Reduced bus fare for Tauranga students
Tuesday, 18 February 2014 11:30 a.m.
Tauranga students affected by the Ministry of Education’s withdrawal of out of policy school bus services from the start of next year will have to pay a fare, but it will be at a reduced rate.
Councillors at Bay of Plenty Regional Council’s Public Transport Sub-Committee meeting on Friday agreed in principle to implementing a reduced fare for BayHopper services for the Tauranga school bus transition.
From January 2015 the Ministry of Education will no longer fund “out of policy” school transport in Tauranga. This refers to students who do not meet the Ministry’s eligibility criteria for bus transport but who currently may be able to use school bus services funded by the Ministry of Education. The Regional Council is planning for the increased demand for public transport that will result.
Councillors on the Public Transport Sub-Committee were asked to consider the fare policy to be implemented, with a lower fare than the current BayHopper student fare recommended.
An estimated 3000 students will be affected by the school transport changes, of a total of about 23,000 students attending schools in the Tauranga urban area.
“This decision will provide some certainty for schools as they consider the issue as part of their annual planning, and will help prepare parents for the transition from the Ministry of Education-funded services,” Public Transport Sub-Committee Chair Lyall Thurston said.
The Regional Council’s project advisory group, which includes representatives from the New Zealand Transport Agency, the Ministry of Education, the Bus and Coach Association, and schools, has previously given an indication of support for the introduction of fares.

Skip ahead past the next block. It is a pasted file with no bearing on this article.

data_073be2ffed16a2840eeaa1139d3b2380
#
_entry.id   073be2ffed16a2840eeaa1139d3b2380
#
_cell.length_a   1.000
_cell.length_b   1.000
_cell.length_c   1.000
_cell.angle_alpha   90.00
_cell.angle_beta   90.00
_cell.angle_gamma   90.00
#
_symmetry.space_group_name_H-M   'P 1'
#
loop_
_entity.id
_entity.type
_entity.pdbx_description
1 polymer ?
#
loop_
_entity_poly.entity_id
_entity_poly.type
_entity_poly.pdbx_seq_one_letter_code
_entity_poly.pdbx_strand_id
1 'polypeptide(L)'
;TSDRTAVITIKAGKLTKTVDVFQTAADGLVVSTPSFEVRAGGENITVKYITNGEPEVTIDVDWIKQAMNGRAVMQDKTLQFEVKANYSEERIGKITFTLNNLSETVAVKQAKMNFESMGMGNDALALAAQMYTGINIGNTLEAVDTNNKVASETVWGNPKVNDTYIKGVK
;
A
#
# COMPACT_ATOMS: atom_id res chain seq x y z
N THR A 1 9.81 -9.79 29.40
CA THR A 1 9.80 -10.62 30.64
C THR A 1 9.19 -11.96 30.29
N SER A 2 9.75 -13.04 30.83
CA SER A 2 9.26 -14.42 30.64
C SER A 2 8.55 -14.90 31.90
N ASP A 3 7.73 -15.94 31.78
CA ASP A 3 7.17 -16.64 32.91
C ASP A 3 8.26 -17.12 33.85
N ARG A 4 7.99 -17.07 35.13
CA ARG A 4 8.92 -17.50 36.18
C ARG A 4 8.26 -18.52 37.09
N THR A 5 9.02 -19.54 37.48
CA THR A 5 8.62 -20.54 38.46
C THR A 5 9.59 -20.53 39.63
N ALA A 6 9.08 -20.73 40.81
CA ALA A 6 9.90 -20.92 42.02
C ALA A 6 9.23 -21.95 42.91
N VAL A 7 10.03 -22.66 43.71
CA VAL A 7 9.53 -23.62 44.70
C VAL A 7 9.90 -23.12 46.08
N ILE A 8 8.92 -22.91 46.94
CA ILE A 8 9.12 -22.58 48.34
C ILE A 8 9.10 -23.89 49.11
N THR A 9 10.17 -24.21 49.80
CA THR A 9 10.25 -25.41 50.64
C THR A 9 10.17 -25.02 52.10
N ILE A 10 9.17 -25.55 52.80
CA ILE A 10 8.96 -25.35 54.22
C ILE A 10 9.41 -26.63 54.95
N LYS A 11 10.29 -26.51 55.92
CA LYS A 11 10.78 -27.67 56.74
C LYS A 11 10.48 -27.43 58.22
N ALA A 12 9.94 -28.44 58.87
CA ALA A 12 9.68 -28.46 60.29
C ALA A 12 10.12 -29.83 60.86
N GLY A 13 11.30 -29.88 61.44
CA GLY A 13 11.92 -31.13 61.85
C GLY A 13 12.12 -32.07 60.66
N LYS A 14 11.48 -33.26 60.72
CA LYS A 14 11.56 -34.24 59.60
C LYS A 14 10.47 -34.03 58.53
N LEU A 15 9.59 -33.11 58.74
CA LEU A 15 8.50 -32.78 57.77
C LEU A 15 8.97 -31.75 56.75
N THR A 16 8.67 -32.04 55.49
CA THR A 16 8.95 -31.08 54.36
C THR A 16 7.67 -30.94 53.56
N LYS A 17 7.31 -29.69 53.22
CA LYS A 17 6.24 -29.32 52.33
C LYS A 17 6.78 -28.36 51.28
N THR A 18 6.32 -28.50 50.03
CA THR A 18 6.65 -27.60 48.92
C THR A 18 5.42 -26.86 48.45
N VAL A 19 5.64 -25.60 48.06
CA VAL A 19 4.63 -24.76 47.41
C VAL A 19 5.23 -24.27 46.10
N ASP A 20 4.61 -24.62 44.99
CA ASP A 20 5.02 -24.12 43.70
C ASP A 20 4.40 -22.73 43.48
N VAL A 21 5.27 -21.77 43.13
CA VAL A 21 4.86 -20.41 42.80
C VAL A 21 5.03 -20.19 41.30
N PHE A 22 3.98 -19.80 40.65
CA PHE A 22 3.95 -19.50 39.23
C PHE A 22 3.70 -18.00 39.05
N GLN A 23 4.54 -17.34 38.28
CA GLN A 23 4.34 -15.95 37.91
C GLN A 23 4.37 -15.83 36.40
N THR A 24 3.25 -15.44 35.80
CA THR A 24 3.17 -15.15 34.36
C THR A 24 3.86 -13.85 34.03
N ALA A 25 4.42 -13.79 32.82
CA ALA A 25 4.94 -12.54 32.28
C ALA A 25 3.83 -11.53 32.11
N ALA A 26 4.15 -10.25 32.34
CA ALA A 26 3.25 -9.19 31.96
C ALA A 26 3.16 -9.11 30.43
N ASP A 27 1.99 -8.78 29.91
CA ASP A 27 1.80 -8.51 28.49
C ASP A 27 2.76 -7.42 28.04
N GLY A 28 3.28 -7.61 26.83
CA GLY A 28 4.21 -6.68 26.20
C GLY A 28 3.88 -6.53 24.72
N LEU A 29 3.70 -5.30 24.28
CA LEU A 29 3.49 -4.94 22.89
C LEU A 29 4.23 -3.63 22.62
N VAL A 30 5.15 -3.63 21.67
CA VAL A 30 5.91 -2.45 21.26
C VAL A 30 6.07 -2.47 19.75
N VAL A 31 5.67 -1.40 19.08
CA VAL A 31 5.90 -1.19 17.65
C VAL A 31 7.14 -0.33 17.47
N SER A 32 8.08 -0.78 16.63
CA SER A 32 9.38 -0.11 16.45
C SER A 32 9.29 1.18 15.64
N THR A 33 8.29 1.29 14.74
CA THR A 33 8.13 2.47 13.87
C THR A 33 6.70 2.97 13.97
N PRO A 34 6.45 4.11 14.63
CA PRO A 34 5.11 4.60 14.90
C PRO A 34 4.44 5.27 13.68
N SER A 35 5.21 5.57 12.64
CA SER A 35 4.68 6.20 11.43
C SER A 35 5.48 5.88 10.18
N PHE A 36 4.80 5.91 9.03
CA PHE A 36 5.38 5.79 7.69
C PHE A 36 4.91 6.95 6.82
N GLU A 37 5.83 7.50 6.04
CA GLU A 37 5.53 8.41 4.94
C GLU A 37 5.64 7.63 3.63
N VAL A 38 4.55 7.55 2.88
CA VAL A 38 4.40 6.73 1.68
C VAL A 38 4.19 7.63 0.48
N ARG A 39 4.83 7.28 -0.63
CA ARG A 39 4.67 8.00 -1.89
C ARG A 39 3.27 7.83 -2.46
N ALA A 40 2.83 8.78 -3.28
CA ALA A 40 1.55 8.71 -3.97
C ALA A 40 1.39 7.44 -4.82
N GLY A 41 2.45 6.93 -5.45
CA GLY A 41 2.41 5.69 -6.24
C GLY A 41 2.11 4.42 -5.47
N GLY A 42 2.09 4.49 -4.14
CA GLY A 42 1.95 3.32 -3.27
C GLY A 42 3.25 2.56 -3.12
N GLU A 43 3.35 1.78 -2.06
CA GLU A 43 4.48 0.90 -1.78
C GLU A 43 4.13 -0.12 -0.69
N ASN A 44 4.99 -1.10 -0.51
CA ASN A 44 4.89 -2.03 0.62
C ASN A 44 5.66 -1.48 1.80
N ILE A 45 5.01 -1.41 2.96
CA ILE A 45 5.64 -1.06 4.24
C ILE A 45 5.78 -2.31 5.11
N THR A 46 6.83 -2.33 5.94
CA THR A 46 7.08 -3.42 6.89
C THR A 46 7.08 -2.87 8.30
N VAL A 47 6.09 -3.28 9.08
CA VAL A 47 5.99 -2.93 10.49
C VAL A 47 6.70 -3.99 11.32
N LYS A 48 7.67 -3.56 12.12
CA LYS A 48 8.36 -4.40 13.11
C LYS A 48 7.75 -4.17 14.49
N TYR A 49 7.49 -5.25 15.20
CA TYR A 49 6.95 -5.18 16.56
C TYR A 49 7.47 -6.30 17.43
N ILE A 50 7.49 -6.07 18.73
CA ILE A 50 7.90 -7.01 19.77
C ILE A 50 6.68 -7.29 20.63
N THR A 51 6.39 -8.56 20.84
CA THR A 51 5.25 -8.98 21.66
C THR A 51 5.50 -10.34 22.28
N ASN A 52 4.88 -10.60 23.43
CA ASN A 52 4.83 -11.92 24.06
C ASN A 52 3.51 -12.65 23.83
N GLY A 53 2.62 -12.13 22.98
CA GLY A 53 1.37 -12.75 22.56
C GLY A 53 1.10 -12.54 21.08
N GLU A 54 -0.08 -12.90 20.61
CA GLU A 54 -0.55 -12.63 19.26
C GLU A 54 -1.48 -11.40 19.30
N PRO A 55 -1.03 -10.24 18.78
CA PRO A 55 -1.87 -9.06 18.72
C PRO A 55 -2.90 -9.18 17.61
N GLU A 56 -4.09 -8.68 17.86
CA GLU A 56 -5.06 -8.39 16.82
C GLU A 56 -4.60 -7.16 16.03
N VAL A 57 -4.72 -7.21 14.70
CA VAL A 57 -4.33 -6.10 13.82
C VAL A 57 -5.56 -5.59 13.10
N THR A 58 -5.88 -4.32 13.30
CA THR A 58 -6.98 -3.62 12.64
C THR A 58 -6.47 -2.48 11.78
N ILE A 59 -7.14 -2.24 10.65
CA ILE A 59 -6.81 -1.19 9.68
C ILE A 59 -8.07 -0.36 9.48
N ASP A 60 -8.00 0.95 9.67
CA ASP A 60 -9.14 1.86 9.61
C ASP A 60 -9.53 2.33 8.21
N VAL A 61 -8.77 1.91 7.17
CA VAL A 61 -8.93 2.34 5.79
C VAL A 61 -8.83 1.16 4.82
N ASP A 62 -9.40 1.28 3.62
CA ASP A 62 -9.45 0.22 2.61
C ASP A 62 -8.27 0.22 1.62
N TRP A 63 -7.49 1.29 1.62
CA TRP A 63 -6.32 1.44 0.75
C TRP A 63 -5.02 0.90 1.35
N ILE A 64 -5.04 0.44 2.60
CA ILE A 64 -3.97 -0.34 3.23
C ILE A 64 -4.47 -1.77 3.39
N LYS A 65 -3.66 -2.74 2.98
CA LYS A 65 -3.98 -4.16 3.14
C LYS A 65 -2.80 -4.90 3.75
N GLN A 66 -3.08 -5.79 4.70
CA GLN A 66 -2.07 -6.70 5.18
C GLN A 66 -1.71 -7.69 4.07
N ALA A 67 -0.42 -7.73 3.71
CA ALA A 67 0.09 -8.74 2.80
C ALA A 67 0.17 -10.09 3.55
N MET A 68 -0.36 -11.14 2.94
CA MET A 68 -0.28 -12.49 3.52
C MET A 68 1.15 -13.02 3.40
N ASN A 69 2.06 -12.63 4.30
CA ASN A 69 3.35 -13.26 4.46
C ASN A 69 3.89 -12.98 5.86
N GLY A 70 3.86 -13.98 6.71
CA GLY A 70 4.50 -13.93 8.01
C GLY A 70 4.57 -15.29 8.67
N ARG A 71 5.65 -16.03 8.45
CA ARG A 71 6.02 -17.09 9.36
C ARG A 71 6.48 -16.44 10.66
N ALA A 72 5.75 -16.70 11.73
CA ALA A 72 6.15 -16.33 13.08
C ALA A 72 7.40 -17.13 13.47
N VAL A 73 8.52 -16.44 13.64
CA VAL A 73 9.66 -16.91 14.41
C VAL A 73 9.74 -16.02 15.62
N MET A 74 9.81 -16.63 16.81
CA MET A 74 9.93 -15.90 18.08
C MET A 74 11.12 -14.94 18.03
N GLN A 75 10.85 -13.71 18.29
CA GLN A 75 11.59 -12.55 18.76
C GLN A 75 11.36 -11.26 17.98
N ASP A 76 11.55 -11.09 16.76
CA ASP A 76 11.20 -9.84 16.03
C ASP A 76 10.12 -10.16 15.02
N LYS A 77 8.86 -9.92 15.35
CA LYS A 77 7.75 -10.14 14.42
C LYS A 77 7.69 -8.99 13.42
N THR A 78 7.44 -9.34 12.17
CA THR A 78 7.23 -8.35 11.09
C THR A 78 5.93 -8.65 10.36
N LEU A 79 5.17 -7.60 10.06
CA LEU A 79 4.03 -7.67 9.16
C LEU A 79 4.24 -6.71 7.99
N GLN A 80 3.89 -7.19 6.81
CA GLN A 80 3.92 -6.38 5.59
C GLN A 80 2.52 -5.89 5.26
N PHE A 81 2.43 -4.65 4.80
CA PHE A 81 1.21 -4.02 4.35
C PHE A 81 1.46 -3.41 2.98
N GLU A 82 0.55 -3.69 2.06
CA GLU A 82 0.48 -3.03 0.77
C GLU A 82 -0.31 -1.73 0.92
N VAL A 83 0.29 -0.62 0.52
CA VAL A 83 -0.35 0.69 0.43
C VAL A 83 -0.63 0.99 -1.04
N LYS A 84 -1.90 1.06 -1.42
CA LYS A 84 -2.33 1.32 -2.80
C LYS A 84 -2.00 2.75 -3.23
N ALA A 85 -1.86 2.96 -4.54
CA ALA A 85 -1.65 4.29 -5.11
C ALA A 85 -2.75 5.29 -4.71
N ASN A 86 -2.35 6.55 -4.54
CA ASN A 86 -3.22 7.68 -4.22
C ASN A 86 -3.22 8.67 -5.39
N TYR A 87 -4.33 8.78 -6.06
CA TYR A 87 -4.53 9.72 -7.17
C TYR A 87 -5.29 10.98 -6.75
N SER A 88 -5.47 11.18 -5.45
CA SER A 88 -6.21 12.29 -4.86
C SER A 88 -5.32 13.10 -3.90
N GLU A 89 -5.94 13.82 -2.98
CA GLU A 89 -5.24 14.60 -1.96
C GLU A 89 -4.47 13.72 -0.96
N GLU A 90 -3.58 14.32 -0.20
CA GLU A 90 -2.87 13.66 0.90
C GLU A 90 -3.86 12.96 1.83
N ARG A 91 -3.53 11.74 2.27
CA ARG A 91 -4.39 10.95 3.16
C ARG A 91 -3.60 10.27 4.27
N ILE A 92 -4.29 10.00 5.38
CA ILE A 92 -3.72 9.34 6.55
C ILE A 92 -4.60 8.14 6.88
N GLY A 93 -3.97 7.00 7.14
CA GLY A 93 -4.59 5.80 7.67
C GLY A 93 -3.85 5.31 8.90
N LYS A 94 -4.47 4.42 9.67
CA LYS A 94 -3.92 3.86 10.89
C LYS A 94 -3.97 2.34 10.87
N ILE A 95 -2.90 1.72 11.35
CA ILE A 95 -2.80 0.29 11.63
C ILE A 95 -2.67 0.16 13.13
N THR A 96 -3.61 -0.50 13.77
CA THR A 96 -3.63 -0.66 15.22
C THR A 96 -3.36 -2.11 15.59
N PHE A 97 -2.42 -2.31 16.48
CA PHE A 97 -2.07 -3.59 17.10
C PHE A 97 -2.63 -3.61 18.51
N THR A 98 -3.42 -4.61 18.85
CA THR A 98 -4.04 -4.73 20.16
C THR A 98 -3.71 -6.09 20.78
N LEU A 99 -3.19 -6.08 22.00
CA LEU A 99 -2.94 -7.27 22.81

“We accept that this will not be welcome news for those families with children who find they will have to pay a bus fare from next year, but the provision of bus transport will place a cost on the community and that cost has to be met in part by users, the same as it is for all public transport services in the country.
“We are already working with schools, affected students and parents, to develop solutions together and want the community to help us shape a new SchoolHopper bus service and we will be consulting the wider community as we go through the process,” Mr Thurston said.
Following the decision about fares, Regional Council transport staff will now start work on confirming the routes, with community input.
Councillors may be required to reconsider the in-principle fare decision as better information comes to hand, and once a final decision has been made, fares to be charged will be included in the Regional Council’s Annual Plan and Ten Year Plan.
Funding and procurement approvals will then need to be finalised with the New Zealand Transport Authority and contracts entered into with operators.
- In March 2010 the Ministry of Education and Bay of Plenty District Council signed a memorandum of understanding to work together to align the provision of school transport. The MOU acknowledged the Ministry is required to withdraw from providing “out of policy” school transport in Tauranga.
- Many students already use existing BayHopper services with children making up about 20 percent of bus patrons.
- Regional Council’s transport team put forward three options for potential fare solutions for the transition phase of replacement school bus services and agreed in principle to Option 3:
Option 1: Implement the fare policy in the Regional Public Transport Plan, which does not include a concessionary fare scheme specifically for students;
Option 2: Charge students the same fares as they are currently charged on BayHopper urban services ($1.80 per ride for cash or $1.44 with a Smartride card);
Option 3: Lower fares than currently being charged.
For more information go to the SchoolHopper section of www.baybus.co.nz